The envoy told reporters on Wednesday that he had personally asked Min Aung Hlaing for a meeting with Aung San Suu Kyi, who was arrested after the coup and faces several charges brought by the military. The junta chief refused the request, citing her ongoing trial.

Prak Sokhonn also acknowledged that the junta had failed to make any real progress on implementing the other points it agreed to in the 5PC, including ending the use of violence against civilians. He said ASEAN would refrain from inviting its representatives to bloc gatherings until it had done so — a policy that has been in place for months.

Criticism of ASEAN

Bo Hla Tint, NUG ambassador to ASEAN, criticized the bloc’s resolutions as toothless and called for stronger measures.

“The junta does not respect nor implement the ASEAN consensus,” said Bo Hla Tint, whose party reached out to Prak Sokhonn about a meeting ahead of his visit but received no answer. “It shows the junta that it is totally impossible for ASEAN to end the violence using such a weak approach to enforcing the current five-point agreement.”

The NUG, which many people in Myanmar see as their only representative body, has held informal talks with ASEAN member states Indonesia, Malaysia, Singapore, Brunei and the Philippines, but has had no contact with Cambodia, the bloc’s chair. The junta says the NUG has no authority and characterizes it as a terrorist organization.

ASEAN expert Daw Moe Thuzar said meeting with Myanmar’s many political stakeholders is crucial to understanding the crisis from all angles.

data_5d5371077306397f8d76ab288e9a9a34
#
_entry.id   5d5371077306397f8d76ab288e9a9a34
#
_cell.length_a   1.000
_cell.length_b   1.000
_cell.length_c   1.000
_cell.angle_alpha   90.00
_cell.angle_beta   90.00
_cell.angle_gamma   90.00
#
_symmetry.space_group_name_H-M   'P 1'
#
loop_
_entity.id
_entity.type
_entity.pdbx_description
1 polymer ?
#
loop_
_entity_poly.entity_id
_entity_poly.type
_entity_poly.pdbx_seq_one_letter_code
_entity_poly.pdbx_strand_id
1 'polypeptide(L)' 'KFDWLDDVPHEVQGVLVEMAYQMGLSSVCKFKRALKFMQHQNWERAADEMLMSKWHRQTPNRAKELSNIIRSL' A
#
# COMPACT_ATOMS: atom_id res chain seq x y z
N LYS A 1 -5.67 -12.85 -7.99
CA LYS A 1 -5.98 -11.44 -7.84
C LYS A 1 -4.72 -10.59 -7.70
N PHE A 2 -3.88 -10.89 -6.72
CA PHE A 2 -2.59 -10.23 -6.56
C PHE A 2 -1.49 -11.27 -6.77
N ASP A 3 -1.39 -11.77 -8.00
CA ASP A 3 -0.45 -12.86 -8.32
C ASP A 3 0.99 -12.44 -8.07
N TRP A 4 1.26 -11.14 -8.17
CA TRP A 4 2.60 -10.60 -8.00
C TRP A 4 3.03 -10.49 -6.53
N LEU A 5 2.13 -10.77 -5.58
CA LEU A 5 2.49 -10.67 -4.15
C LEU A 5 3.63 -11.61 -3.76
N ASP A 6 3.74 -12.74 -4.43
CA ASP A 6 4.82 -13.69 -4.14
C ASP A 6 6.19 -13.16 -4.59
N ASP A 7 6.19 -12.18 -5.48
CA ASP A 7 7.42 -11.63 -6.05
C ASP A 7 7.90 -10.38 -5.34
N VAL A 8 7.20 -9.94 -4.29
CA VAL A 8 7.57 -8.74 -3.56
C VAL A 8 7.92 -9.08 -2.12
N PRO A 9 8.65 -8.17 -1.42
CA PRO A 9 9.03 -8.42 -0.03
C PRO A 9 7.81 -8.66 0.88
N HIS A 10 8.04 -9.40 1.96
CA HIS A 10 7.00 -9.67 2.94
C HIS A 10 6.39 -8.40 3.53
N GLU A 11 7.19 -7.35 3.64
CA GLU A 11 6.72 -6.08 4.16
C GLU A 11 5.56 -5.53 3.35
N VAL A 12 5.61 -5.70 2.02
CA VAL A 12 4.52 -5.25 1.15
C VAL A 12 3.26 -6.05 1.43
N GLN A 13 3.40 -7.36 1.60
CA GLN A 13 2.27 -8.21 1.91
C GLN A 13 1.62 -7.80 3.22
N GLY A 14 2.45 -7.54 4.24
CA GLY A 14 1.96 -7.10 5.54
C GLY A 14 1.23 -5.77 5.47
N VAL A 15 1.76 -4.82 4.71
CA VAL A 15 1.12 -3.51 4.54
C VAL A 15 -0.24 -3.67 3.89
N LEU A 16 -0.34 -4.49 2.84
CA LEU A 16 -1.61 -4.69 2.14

“Cambodia will only be able to understand the various aspects of the current political crisis and help solve the issue if it holds dialogue with organizations such as the CRPH [Pyidaungsu Hluttaw Committee of Representatives] and NUG, which represent the people of Myanmar and our democracy,” she said.

Repeated attempts by RFA to contact junta spokesman Maj. Gen. Zaw Min Tun for comment went unanswered on Thursday.

Soldiers take part in a ceremony to mark the 73rd anniversary of the founding of the Karenni Army in Kayah state near Myanmar's border with Thailand, Aug. 17, 2021. Credit: RFA
Soldiers take part in a ceremony to mark the 73rd anniversary of the founding of the Karenni Army in Kayah state near Myanmar's border with Thailand, Aug. 17, 2021. Credit: RFA
Status of armed groups

In the lead up to and during Prak Sokhonn’s visit, sources reported a relative lull in clashes in Myanmar’s remote border regions, where the junta has faced tough resistance since launching offensives against ethnic insurgents and branches of the prodemocracy People’s Defense Force (PDF) paramilitary group loyal to the NUG.